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Forward to the Past

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In recent years, when I give talks on the state of the economy I often start out with two charts from the Federal Reserve Bank of Minneapolis that clearly show the extent to which the 2007 recession has been different.  The first depicts cumulative change in GDP over the four most recent recessions (the measure economists use to define recessions).  It shows that, whereas in the 1981 recession (the next worse of the four) it took less than two years for GDP to return to its pre-recession level, that same transition took a full four years in the 2007 recession.

But, it’s the second chart – the one that provides similar data on the cumulative change in employment (the measure normal people use to define recessions) – that really explains why 2007 is so different, and why most of my audience probably isn’t feeling all that recovered yet.  Because, what that chart shows is that whereas it took a little more than two years for employment to return to its pre-recession level in the 1981 recession, at this point we are almost five years out from the start of the 2007 recession and U.S. employment is still three percent down from where it was then.  To put a face on that number, that’s 4.1 million people who had jobs then, but still don’t now.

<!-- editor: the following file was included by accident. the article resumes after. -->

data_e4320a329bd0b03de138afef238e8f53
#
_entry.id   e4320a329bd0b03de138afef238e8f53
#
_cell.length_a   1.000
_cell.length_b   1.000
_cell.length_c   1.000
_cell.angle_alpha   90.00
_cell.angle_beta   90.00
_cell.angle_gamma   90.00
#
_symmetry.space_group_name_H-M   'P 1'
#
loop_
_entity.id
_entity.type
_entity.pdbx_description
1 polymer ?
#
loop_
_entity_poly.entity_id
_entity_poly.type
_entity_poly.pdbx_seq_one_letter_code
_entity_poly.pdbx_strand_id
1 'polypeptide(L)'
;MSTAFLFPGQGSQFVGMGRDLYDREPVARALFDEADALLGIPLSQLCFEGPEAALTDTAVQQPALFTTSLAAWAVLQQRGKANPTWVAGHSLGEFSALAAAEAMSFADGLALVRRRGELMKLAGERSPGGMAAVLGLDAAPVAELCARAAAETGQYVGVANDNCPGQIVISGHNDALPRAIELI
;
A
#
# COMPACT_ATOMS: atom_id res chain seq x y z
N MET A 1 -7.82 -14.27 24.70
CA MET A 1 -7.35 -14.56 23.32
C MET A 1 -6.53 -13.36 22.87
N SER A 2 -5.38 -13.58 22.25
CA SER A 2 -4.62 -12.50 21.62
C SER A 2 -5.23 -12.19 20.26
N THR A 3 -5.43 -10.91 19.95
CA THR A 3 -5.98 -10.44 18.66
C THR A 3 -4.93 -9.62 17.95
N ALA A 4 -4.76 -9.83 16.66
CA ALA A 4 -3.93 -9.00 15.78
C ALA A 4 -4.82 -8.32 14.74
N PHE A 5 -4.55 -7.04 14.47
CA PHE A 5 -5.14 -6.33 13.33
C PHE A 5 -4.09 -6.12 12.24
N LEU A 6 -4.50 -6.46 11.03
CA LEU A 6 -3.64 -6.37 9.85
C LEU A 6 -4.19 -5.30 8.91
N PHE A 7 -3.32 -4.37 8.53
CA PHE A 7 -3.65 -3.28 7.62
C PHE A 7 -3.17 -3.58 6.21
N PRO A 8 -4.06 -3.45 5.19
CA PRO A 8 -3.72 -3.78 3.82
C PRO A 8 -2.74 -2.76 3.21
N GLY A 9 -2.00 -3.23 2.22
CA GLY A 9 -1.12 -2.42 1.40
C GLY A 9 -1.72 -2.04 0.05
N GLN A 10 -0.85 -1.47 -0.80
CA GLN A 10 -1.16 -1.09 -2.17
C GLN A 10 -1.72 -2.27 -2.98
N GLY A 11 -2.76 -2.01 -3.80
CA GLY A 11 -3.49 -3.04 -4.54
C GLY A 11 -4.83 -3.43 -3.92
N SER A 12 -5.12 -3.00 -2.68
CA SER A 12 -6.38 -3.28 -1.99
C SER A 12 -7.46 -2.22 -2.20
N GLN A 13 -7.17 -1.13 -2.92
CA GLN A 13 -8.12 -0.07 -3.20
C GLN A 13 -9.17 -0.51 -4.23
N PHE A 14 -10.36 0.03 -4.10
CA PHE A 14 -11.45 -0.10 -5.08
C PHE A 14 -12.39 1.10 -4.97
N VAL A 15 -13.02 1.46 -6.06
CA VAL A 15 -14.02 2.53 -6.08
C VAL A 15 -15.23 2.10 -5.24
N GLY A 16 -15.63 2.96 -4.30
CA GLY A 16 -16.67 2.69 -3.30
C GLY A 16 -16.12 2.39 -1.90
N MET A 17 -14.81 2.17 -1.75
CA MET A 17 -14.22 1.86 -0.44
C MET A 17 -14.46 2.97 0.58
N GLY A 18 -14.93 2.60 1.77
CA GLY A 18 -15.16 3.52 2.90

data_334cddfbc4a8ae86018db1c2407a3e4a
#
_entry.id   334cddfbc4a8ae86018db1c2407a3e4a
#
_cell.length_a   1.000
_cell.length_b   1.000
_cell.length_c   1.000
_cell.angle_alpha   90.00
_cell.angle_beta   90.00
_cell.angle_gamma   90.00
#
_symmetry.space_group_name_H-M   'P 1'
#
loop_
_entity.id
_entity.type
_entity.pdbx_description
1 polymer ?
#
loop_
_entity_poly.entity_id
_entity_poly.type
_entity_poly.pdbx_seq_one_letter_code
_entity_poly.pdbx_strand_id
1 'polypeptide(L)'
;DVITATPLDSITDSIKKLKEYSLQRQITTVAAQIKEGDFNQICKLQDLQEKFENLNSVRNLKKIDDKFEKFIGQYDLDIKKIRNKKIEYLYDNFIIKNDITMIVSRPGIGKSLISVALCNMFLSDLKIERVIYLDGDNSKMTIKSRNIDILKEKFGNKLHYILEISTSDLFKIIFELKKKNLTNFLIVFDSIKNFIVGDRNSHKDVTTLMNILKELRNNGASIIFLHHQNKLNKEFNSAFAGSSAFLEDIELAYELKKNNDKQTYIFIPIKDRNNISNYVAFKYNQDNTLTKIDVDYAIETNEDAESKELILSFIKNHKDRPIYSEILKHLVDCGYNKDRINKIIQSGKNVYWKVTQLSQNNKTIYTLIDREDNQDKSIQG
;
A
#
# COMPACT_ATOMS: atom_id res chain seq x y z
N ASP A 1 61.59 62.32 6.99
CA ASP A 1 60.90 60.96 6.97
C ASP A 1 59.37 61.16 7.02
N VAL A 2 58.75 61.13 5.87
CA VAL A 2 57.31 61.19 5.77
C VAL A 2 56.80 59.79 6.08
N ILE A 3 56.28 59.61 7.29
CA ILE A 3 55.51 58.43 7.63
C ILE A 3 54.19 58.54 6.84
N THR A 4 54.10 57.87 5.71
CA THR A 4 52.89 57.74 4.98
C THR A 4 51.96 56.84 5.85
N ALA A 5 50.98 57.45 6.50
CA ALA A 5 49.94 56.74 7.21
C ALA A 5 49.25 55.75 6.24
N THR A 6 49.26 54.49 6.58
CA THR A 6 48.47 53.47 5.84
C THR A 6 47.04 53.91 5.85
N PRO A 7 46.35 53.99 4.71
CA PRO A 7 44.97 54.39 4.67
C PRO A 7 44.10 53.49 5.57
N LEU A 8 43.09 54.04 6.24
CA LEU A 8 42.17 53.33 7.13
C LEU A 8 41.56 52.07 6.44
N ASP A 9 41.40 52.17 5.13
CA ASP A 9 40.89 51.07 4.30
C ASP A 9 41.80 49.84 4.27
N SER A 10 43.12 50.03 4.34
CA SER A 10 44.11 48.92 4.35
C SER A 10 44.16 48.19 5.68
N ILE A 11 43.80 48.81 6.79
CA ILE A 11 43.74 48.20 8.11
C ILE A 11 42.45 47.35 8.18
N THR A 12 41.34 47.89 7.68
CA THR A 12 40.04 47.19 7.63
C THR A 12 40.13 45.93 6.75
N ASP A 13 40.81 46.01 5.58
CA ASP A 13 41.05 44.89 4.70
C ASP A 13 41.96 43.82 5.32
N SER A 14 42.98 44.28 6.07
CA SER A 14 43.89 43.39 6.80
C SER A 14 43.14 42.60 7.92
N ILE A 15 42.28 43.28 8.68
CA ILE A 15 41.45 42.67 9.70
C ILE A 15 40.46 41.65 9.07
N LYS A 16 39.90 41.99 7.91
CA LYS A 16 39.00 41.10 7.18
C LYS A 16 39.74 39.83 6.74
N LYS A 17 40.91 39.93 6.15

So, why the difference?  Why has this been the most anemic recovery since the Great Depression of the 1930s?  An increasing number of people believe that the answer lies in the striking parallels between what is going on in the country now and what happened then.  Although most people know that the economy crashed in 1929 and really didn’t truly recover until after WWII, what many do not realize is that it actually bottomed out as early as 1933 and that by 1937 GDP had almost returned to its pre-recession level.  But then in 1938, private investment fell off a cliff and when it did the economy followed.  In a recent study entitled “Regime Uncertainty,” economic historian Robert Higgs lays the blame for derailing the 1930s recovery squarely at the feet of President Roosevelt and the policies he pursued in advance of his first re-election campaign in 1936.

As hard as it may be to believe, in the 1920s the electoral map in the U.S. was in several ways the reverse of what it is now.  The South was solidly Democrat, the Northeast was solidly Republican, and the rest of the country generally leaned Republican.  Roosevelt’s 1932 election changed that, but in the eyes of some, many of the policies he introduced in his “Second New Deal” from 1935 on seemed aimed, at least in part, toward cementing those gains in the heavily populated (and heavily urban, unionized, and blue collar) Northeast and upper Midwest.